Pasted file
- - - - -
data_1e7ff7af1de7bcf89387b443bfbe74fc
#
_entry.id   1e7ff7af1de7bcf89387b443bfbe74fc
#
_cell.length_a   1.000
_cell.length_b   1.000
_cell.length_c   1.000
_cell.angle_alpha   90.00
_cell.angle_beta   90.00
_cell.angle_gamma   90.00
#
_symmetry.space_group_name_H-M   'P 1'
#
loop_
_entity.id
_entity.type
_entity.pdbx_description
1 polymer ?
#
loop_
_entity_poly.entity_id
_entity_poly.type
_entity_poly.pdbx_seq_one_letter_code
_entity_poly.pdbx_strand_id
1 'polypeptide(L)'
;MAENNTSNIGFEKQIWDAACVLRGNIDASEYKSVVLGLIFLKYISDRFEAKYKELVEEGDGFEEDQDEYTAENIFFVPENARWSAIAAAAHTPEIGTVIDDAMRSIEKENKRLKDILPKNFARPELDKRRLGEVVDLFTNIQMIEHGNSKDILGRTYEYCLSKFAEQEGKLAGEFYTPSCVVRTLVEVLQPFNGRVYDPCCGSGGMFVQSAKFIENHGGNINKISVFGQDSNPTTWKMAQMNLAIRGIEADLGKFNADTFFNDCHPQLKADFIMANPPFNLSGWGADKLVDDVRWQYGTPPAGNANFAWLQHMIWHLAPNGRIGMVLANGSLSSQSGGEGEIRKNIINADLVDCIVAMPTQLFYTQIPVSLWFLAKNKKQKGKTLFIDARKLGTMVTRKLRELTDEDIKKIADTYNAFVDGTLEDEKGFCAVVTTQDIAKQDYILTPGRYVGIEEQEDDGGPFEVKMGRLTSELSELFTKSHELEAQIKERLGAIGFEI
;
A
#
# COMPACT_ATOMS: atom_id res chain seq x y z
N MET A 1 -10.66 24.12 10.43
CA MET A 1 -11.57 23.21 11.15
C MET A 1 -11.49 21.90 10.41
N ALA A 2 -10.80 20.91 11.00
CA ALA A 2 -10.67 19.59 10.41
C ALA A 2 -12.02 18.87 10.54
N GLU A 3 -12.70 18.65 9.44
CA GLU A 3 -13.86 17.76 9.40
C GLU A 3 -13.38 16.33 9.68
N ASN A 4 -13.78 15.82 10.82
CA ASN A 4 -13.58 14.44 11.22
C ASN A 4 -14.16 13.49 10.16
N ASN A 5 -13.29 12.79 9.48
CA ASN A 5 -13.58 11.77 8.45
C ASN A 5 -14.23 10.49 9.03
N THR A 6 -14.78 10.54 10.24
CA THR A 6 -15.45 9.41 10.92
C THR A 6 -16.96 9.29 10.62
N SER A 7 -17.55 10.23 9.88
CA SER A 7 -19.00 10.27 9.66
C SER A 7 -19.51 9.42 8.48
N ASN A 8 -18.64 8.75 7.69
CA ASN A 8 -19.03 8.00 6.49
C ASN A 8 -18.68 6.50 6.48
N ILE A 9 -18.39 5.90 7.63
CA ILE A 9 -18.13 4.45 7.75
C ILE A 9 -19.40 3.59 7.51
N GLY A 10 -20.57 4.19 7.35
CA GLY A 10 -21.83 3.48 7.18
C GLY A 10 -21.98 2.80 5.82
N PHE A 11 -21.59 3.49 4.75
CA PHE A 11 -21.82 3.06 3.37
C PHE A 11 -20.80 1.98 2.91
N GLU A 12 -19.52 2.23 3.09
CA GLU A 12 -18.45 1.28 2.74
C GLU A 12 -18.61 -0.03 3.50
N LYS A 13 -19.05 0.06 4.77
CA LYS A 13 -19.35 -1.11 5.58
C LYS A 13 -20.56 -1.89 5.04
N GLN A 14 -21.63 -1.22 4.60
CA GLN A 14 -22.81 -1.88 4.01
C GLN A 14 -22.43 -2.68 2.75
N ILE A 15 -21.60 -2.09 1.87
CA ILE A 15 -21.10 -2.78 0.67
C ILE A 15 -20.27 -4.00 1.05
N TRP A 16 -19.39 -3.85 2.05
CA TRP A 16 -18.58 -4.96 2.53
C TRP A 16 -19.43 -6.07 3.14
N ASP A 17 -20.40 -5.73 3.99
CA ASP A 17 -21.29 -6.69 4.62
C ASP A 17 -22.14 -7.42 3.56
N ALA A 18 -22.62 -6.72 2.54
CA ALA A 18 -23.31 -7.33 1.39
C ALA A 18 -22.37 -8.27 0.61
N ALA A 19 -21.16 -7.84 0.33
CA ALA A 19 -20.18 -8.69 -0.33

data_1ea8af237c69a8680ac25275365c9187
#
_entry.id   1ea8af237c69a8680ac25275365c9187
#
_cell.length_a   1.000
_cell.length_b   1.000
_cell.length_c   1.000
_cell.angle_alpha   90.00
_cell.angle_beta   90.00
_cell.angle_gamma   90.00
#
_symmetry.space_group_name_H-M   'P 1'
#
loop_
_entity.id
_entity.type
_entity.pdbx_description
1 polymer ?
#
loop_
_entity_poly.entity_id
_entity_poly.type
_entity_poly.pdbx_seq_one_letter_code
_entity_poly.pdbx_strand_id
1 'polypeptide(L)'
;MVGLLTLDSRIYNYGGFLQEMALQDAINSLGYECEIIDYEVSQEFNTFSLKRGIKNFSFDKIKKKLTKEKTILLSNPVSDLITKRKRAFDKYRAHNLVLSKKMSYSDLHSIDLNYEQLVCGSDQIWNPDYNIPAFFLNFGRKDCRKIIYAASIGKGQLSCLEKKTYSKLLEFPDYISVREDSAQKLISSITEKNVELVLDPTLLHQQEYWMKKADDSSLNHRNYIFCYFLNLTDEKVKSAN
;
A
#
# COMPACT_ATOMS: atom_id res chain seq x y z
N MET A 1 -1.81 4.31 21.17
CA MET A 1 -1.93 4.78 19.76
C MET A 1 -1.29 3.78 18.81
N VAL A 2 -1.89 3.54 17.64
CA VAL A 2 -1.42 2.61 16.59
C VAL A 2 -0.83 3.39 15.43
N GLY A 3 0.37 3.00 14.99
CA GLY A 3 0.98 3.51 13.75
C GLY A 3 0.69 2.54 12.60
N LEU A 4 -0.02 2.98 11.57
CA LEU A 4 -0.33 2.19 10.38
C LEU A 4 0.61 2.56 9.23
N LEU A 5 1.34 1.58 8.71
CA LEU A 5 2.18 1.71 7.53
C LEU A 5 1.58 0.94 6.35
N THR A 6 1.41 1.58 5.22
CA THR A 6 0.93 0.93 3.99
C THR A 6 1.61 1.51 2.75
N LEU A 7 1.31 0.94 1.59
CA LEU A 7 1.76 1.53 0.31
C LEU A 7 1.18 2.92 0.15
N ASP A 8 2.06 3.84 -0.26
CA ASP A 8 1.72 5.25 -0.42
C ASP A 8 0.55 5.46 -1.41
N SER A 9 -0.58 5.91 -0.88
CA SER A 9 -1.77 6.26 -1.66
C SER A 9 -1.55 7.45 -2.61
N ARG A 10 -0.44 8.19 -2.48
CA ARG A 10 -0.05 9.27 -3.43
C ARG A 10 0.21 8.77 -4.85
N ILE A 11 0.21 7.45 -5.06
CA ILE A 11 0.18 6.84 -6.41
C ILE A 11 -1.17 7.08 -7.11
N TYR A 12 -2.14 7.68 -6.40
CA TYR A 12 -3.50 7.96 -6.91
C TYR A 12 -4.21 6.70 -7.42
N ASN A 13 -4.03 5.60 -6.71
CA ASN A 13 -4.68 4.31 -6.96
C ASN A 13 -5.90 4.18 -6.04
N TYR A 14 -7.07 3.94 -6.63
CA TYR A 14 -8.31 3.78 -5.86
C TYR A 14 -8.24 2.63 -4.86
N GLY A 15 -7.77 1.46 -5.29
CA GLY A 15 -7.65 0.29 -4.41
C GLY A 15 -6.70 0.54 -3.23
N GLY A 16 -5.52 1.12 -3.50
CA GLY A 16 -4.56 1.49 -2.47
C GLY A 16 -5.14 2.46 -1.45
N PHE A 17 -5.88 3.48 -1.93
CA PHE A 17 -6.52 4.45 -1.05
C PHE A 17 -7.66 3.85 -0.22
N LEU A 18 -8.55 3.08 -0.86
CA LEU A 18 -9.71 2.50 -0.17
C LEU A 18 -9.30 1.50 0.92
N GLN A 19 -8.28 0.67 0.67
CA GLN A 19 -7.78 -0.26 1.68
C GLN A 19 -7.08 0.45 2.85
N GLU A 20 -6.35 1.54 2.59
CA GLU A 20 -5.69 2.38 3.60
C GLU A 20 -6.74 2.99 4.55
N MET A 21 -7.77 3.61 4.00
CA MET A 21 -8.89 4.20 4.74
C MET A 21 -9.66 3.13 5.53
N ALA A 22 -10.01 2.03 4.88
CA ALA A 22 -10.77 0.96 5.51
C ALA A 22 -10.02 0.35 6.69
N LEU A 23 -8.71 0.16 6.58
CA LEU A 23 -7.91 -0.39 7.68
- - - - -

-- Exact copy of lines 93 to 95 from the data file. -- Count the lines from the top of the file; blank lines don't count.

_cell.length_c   1.000
_cell.angle_alpha   90.00
_cell.angle_beta   90.00